Meningococcal diseases are caused by a germ (a kind of bacteria) called meningococcus. This germ can cause two serious diseases:
- Meningitis, an infection of the fluid and lining that cover the brain and spinal cord, and
- Septicemia, a serious blood infection that can damage organs in the body.
How common are meningococcal diseases?
- Not common. In Canada, there are about 200 cases each year. Less than 1 person in every 100,000 gets the disease each year.
- The germ-group causing most meningococcal infections in Canada is group B. Others are with A, C, Y, and W135.
How serious are these diseases?
- Without treatment, almost all children with meningococcal disease will die or suffer damage that lasts the rest of their lives.
- Even with treatment, about 1 in 15 children will die.
- Deafness occurs in 1 to 2% of those who survive meningitis.
- Septicemia can kill very quickly, in as little as 6 to 12 hours. Survivors of septicemia may have permanent scarring or require amputation of limbs.
How do meningococcal diseases spread?
The germs that cause meningococcal diseases are spread by those who have the germs living in their nose and throat. This can happen:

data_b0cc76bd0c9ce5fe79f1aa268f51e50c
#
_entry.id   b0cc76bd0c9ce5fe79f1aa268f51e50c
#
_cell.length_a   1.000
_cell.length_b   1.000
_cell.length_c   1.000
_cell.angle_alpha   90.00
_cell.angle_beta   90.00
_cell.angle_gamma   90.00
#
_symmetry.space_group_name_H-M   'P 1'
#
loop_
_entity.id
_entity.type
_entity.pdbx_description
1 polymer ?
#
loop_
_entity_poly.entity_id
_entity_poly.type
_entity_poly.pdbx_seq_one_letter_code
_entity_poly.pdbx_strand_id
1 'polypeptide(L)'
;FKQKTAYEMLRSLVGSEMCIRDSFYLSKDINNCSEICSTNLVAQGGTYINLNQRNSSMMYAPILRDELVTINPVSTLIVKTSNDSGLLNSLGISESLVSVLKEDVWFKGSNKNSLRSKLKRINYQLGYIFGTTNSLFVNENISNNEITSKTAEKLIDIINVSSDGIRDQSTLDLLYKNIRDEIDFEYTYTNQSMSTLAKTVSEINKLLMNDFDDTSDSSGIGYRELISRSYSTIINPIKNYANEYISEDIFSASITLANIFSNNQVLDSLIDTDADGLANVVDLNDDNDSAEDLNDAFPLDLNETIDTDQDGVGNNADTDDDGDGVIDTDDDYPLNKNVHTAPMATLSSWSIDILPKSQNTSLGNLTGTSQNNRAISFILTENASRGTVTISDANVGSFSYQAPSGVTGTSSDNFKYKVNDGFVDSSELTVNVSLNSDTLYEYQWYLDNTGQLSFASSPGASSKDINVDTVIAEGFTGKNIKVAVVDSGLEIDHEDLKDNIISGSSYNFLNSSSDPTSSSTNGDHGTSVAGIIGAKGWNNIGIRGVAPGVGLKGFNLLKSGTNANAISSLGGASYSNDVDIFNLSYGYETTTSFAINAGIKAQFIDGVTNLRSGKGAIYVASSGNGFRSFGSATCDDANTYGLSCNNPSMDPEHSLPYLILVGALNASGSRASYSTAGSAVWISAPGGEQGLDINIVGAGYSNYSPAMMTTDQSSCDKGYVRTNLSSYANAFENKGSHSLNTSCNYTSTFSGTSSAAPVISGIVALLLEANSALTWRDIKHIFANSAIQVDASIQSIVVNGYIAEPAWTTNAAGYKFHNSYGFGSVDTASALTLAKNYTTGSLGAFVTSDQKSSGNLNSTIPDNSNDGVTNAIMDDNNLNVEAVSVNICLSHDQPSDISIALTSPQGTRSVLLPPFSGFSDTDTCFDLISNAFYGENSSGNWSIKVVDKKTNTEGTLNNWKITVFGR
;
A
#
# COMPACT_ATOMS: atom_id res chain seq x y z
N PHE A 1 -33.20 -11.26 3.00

- When people are in close contact especially when living in the same house (e.g., kissing, coughing or sneezing when others are nearby).
- Through saliva, when people share food or drinks from a cup or can, water bottles, drinking straws, toothbrushes, mouthed toys, mouthguards, or musical instruments with a mouthpiece.
A doctor will often give antibiotics to family members or others who have come into close contact with someone who has meningococcal disease. This helps stop the germs from spreading. Sometimes vaccine is also given.
How is meningococcal disease treated?
- Treatment requires antibiotics given by vein.
- Fluids are also given by vein, as well as drugs to support blood pressure. A machine may be needed to help breathing.
How can you tell if your child has meningococcal meningitis?
- Early signs may include fever, drowsiness, reduced consciousness (your child doesn’t seem to wake up ), irritability, fussiness (crying) and/or agitation.
- Other symptoms include: severe headache, vomiting, stiff neck, pain when moving the head or neck, aches and pains, joint pain, and seizures.
- Some children with meningococcal meningitis have a skin rash made up of red spots that don’t disappear when pressed. The spots can get quite large over a short period of time.
How can you tell if your child has meningococcal septicemia?
- Early signs are fever, aches and pains, nausea, loss of appetite, joint pain and headache.
- Children with this disease get sick within a few hours. They become drowsy, semi-conscious, irritable or agitated.
- Almost all children with septicemia have a skin rash that starts as red spots that can happen on any part of the body. The spots increase in size and number in just a few hours.
- The disease can move very quickly. Complications include a drop in blood pressure (shock), coma, seizures, and difficulty breathing.
How can I protect my child?
You can protect your child from these diseases with a vaccine.
More information from the CPS:
Reviewed by the following CPS committees:
- Infectious Diseases and Immunization Committee
Last Updated: August 2015